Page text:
publication date: Aug 24, 2011
author/source: reproduced with permission, Specialized Information Publishers Association
You can't just lift donor and client stories word for word
from your print materials and slap them on your website. But how do you write
effectively for the Web? In a June 2011 presentation to the annual conference
of the Specialized Information
, Curt Brown
of Progressive Business Publications
out the challenges of writing for online consumption - and how to
overcome those challenges. Here's his list.
This article is reproduced with permission from
the newsletter of the Specialized Information Publishers Association.
- In print, headlines have three seconds to
grab the reader; in online, you have one. The three
types of headlines and email subject lines that best grab a reader's attention are
need-to-know information like news, a tease and intrigue.
- Use shorter sentences and paragraphs, fewer details and
more contractions, and be more conversational. People are less likely to
scroll down a page if there are large blocks of copy.
- Consider the visual difference. In
print, people can see where the story ends, and
if the length isn‘t too daunting, they‘ll stick with it. They
generally don't have that with the Web. That means you need to pay more attention to
transition sentences, use shorter sentences and write descriptive subheads.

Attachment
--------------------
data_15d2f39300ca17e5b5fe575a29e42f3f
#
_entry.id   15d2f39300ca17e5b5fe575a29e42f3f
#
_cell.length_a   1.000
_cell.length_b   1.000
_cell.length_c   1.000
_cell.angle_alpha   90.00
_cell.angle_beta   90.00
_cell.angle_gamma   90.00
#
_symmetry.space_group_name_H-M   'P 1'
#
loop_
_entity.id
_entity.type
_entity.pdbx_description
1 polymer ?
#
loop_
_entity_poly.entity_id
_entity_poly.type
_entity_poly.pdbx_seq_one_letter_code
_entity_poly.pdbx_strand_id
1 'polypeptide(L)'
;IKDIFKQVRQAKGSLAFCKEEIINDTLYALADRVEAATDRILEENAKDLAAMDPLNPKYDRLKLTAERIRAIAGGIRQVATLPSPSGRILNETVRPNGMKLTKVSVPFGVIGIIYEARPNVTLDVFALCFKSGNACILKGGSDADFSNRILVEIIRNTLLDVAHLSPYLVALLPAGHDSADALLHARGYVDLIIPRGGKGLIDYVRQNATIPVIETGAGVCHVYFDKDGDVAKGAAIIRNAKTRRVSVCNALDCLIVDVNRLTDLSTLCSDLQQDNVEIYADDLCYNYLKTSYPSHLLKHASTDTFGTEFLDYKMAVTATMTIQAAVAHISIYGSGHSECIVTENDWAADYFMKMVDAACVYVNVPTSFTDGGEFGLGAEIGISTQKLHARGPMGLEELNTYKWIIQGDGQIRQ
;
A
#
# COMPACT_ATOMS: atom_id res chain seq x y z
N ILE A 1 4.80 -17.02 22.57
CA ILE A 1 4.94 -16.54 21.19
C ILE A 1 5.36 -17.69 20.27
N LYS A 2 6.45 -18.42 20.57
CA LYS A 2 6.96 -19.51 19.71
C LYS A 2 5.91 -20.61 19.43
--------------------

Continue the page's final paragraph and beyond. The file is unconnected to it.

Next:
- The beginning of a story is even more important
online. (It's just so easy to click away.) One editor uses a
details-at-11 approach, taken from those teases you hear on commercials
right before the news comes on.
- Throat-clearing introductions are especially
deadly on the web, precisely because you don‘t
have the advantage of people reading them in print and saying, even
subconsciously, "I'll get past this because this piece isn‘t that long anyway."
- The web is less formal. A print
headline might say, "Worker was fired for his bad attitude: Why's OSHA
involved?" The online equivalent might be, "Fired for being a jerk or
whistleblower? OSHA weighs in." (Brown says that there are many headlines PBP
has used online but would not use in print such as, "‘I got so trashed!' 7
worst things to say at work" or "Kids surfing the Net - while still
potty training." It's just a different mentality.)
- A negative tone works online. People have
entirely different motives for clicking on (or forwarding) an online link
than they do for subscribing to a newsletter. A few weeks ago, a PBP editor was
leery about using a subject line with a negative tone: "5 reasons
even the best sales teams fail". But it was used and
got the highest click-through percentage in the past month.
In print, however, they used "Five reasons the best sales teams
- Be more direct on the web. In
print, a headline might read, "Five ways to add polish to your professional
image." Online, it becomes "Think looks don't affect your salary? Guess again!"
- Top-10 lists work. Some main-media
publishers have a person who just does lists.
- Give an online headline some intrigue. "OSHA dodges
budget cuts: More inspections on the way?" "Wedding costs golfer
US Open." "Let your employer know about this tax-cut time bomb."
- Online articles can be great for the comments
they elicit or the instant feedback. But Brown says that he does not "write to elicit comments. If the topic
and story are good enough, you‘ll get comments. Plus, I think it's a bad trap
to write in a way that begs for comments ... The stories I've written that
got the most comments were done without a thought given to whether or
not people would be moved to comment."